New to Counter Strike: Global Offensive and struggling with improving your aim? Here’s 5 great tips that might be able clue newcomers in to things that aren’t covered by the in-game weapons course.
#1: Invest in a Good Mouse and Set It Low
CS:GO is a game where having a quality mouse is essential. Precision shots and quick mouse swipes can be ruined by a crappy mouse that has poor tracking or that sometimes skips across the screen. Here are a few of the top mice used for CS:GO:
- Razer DeathAdder
- Logitech G400s – My personal choice! A great value mouse that will last you forever.
- SteelSeries Rival
- Zowie FK1
- Zowie FK2
Mouse DPI/Sensitivity Settings
When it comes to mouse DPI and sensitivity settings, stay low! Pretty much all serious CS:GO players have an in-game sensitivity lower than 3 and play with a mouse DPI of 400.
Start out by setting your mouse’s DPI to 400 and then use this great tutorial to find the right in-game sensitivity for you.
Also keep in mind that playing at a low sensitivity can take a bit of time to get used to as it did for me, but rest assured that once you become accustomed it really will pay off.
#2: Get a Mouse Pad the Size of Nebraska
Alright, so maybe not as big as Nebraska, but you get the point. All top CS:GO players use unusually large mouse pads. Why? The idea behind this one is that a large mouse pad, coupled with a low DPI/sensitivity, gives you a bigger area to move and place your mouse in turn allowing you to have more precision with your crosshair in an easier fashion.
Here is a few of the top mouse pads used for CS:GO:
#3: Start Shooting at Walls
Can your spray make tight bullet groupings like this?
This may sound silly, but spraying at a wall is the best way to practice and keep tabs on your recoil control. Every gun in CS:GO has a unique recoil pattern that should be learned and ingrained into your muscle memory. The two important patterns to learn are the M4 patterns and the AK-47 pattern. Here is a great video put out by friberg demonstrating those patterns and how to practice them on a wall.
When I started getting serious about my skills I spent a great deal of time during warmup rounds and deathmatches shooting at walls, practicing my spray. It made a huge difference for me and I truly believe it could make a huge difference for you too.
#4: Practice The Right Way
When it comes to practicing your aim, playing competitive matches can be beneficial. What is even more beneficial, and will produce results far faster than matches, is using practice methods such as bot execs, deathmatch, and aim training maps.
If you are new to CS:GO and combine these practice methods with the other tips I’ve talked about in this article, you should start seeing results at a much faster rate. Also remember that most top players spend hours every week practicing and keeping their aim on point through these same methods.
If you are new to CS:GO this might be your best place to start working on your marksmanship. A bot executable is a config that you place into your Steam CS:GO files. Then when you’re in an “Offline with Bots” game, you type a command into the console and it’ll set up the game for you. It loads 12 or so enemy bots into the game that have no guns, don’t fight back, and respawn constantly. The idea is to run around shooting at these passive bots, practicing your aim, your reactions, your accuracy, and your spray control.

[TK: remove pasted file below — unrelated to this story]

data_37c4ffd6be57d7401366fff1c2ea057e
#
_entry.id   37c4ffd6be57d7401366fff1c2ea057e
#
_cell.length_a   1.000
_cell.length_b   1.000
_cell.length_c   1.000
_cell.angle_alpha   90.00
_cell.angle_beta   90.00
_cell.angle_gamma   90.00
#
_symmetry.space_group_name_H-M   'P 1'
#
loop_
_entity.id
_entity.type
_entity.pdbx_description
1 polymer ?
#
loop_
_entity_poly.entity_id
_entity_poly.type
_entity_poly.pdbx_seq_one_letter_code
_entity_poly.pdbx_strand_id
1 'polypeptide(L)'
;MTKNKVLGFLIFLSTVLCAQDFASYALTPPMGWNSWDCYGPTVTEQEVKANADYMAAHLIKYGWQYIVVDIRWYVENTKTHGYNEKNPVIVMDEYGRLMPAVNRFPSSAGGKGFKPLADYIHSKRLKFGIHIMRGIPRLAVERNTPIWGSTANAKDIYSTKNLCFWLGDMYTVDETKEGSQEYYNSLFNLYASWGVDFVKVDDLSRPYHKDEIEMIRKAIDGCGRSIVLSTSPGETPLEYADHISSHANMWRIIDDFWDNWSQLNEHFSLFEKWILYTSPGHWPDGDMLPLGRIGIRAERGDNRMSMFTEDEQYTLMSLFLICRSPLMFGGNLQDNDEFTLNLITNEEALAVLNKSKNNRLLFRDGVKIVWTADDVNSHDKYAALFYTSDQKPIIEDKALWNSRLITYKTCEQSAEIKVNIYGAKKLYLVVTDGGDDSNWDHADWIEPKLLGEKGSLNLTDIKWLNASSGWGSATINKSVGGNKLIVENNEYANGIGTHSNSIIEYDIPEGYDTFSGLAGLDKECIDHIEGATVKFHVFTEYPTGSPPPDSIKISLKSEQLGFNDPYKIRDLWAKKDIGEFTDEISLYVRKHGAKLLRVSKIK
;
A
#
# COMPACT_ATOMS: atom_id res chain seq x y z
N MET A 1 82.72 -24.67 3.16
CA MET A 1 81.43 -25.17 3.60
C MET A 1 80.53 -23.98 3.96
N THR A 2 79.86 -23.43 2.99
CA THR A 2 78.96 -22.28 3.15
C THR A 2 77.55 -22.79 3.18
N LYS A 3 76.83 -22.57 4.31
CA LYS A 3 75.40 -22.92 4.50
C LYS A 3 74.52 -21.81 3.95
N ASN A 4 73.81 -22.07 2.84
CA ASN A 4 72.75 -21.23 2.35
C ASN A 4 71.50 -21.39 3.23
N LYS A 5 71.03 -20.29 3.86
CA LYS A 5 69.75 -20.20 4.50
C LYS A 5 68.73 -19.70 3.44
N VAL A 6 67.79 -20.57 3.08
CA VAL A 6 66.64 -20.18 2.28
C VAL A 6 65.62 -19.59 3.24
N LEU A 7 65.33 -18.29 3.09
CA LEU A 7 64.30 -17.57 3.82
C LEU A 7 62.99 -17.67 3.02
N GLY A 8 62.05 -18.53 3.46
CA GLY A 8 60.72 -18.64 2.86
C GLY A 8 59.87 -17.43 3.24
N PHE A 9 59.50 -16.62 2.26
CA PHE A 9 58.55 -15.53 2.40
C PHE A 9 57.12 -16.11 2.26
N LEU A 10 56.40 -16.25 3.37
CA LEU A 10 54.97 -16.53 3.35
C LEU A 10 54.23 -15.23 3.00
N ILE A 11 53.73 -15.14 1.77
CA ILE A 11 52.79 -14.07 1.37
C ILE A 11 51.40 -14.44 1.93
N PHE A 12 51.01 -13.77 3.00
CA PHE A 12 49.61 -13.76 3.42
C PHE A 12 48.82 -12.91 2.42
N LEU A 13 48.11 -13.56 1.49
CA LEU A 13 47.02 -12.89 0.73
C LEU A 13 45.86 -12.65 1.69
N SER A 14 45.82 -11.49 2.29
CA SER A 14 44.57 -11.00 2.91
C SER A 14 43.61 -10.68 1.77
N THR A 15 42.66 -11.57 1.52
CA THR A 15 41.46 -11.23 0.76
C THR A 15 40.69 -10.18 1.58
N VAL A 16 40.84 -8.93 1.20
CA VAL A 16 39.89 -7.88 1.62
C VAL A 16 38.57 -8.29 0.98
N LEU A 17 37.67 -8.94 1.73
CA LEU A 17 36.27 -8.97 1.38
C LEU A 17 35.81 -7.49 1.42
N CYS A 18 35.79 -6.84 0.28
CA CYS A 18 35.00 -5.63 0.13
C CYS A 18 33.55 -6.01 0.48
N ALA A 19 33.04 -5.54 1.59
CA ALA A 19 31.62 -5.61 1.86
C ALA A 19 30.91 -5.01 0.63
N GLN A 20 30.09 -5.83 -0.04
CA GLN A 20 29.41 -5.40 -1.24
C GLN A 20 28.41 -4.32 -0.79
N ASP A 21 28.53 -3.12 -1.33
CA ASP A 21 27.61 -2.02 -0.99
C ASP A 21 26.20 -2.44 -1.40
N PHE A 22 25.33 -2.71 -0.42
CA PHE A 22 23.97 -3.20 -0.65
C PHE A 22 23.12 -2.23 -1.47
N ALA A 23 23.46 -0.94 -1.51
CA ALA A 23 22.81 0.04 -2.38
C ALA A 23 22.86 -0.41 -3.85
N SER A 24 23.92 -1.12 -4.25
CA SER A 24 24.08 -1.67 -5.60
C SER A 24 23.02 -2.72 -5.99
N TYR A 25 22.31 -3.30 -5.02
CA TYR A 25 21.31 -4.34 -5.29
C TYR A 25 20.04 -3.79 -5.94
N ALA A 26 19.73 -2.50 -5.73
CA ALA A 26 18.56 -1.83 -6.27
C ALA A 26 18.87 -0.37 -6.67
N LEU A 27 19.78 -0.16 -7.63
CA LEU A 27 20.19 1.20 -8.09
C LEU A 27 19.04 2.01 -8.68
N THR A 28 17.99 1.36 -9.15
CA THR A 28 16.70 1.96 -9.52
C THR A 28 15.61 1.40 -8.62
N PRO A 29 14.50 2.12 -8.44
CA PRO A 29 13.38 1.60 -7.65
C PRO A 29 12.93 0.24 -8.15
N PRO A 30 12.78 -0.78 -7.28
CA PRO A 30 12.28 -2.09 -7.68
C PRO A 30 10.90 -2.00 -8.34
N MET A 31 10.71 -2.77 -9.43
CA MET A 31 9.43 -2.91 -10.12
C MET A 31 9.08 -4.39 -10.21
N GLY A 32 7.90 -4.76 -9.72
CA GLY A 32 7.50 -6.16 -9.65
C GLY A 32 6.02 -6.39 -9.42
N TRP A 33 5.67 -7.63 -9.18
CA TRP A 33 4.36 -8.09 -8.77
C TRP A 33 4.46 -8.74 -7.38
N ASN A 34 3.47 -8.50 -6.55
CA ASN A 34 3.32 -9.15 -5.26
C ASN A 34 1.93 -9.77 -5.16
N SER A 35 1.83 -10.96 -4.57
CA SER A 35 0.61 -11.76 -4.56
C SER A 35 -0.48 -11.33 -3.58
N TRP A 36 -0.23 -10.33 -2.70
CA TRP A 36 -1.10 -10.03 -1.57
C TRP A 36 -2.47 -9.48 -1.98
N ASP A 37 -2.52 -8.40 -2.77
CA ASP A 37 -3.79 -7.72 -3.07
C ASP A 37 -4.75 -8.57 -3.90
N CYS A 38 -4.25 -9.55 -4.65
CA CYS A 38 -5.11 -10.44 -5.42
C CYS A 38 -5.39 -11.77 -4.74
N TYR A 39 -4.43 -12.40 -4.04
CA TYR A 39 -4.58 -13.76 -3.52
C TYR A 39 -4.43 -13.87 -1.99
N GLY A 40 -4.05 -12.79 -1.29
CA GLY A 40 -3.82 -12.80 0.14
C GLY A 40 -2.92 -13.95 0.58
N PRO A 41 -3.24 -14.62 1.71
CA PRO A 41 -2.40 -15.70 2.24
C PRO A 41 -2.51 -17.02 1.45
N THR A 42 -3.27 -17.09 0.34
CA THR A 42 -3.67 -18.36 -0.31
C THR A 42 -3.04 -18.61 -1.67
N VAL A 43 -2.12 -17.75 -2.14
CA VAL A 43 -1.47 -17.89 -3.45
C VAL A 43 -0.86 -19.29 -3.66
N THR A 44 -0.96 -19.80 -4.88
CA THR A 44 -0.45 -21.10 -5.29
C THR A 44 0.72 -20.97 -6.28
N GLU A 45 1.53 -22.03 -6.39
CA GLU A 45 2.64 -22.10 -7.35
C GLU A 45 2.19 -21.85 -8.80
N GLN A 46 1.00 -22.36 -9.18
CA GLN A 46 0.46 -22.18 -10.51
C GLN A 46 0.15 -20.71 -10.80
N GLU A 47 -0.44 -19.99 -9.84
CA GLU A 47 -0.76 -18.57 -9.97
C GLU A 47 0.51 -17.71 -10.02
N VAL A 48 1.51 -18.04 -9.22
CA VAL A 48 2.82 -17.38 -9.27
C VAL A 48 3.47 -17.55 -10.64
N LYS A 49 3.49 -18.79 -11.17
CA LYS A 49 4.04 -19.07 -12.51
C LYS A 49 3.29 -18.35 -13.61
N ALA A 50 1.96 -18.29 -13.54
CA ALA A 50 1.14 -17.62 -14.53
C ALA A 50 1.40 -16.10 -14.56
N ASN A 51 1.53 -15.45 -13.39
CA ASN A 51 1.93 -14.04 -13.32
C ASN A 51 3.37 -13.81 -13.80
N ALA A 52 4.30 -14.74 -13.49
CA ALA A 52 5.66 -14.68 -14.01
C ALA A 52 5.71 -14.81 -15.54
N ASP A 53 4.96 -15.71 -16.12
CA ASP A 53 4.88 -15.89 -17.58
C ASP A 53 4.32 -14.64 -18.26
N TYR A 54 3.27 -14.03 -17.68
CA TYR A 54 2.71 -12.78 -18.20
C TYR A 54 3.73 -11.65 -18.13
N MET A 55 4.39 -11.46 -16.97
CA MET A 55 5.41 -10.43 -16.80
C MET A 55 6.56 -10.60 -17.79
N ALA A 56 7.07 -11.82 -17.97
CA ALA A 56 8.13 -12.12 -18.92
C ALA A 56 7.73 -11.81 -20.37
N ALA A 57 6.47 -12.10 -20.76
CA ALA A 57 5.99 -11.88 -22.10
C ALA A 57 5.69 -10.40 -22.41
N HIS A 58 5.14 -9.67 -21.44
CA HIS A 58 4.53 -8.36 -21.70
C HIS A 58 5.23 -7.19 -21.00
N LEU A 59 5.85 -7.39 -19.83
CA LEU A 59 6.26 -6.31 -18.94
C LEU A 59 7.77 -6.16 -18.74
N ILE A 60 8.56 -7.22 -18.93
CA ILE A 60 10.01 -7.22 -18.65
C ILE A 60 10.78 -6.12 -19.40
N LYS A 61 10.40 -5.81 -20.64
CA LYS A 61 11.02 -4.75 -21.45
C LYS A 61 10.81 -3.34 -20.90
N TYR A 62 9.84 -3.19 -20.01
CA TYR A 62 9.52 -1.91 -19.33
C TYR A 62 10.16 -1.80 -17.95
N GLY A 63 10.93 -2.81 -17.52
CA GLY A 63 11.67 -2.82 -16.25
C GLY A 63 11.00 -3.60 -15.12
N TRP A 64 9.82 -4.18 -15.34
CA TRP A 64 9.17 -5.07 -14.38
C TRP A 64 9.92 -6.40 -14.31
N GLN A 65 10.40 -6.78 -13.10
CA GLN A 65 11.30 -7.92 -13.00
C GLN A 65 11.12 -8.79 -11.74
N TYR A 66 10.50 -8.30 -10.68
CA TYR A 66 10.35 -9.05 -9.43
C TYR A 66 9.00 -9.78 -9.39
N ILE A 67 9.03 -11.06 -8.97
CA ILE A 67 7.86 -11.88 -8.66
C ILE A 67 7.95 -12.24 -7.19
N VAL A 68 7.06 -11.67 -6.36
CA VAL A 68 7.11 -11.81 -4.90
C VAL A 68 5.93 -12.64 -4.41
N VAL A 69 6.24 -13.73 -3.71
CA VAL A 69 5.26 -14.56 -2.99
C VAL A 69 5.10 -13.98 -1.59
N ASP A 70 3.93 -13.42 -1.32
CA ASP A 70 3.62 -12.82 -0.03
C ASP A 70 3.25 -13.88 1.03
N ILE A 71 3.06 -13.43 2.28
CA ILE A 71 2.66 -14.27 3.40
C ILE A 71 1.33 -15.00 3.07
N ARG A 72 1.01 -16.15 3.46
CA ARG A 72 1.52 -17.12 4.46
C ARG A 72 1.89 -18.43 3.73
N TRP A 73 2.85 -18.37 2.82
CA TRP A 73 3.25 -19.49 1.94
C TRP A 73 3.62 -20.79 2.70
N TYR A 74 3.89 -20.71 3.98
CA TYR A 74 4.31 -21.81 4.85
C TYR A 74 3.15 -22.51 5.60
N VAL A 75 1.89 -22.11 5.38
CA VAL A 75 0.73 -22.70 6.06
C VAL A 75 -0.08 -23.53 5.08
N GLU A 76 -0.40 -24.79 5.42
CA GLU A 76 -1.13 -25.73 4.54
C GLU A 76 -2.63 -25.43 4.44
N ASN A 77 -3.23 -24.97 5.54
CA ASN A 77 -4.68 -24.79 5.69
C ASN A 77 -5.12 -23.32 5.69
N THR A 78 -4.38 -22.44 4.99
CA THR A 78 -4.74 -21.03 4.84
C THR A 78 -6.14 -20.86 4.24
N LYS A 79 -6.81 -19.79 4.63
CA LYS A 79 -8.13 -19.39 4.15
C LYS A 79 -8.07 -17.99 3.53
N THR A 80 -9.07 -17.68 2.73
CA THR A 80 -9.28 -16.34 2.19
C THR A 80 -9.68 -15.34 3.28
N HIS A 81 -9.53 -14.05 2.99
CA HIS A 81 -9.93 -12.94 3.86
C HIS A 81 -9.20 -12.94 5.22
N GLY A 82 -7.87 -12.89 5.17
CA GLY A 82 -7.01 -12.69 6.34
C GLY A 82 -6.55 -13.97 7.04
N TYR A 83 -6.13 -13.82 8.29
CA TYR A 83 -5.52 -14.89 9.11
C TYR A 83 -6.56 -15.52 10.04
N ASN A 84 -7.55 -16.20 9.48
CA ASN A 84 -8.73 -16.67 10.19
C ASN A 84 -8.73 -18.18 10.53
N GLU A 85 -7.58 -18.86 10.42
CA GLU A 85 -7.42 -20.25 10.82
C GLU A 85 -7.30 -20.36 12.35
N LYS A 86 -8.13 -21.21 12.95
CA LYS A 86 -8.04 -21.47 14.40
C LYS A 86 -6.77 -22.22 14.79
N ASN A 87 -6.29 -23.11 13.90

Bot executables will help you get a really good feel for shooting in CS:GO. If you spend an hour or so doing this and then jump into an online game, shooting at the enemies should feel a bit more like second nature.
Here is a good guide for setting up your own bot executable.
#5: Keep on Practicing
I put practicing into two different tips to help get the point acrosst of how important practicing is! Here are more good ways for you to practice:
Aim Training Maps
Aim training maps are a fun way for beginners to practice as they can keep track of things like your speed and accuracy and also can be played alot of different ways. For example this map, training_aim_csgo, has a mode where green dots will appear at random locations on the wall. You have only a few seconds to shoot the dots before they disapear and it keeps track of how many dots you hit in a set amount of time. It’s kind of like playing whack-a-mole, but in CS:GO!
Deathmatch is the most popular and competitive way to practice your aim. I’d recommend staying away from deathmatch servers until you feel you have solid shooting skills, because they can be fairly frustrating if you don’t do well. Getting wrecked in deathmatch may hamper your CS:GO experience and deter you from playing the game altogether.
As far as deathmatch servers go, there’s the standard free-for-all/team deathmatch servers. Most standard deathmatch servers stay primarily on de_dust2 (a staple in CS:GO map pool).
Also there is aim map deathmatch servers that rotate between maps like aim_usp and aim_ak-colt and allow you to focus more on long-range shooting and controlling your rifle at a distance.
Another type of deathmatch server is the headshot-only deathmatch server. The headshot-only server is the same as regular deathmatch, except that the only way to damage an opponent is by shooting them in the head. This forces you to focus and practice your headshots. Headshot-only is a type of server I’d definitely recommend staying away from until you have solid shooting skills, as it is can be very tough, especially for new players.
If you have any questions/comments/concerns/thoughts/love letters, feel free leave a comment below, or send me a tweet @billgarrr, or even message me here on GameSkinny!
Also to hammer the practice idea through to you, here is a diagram you can study: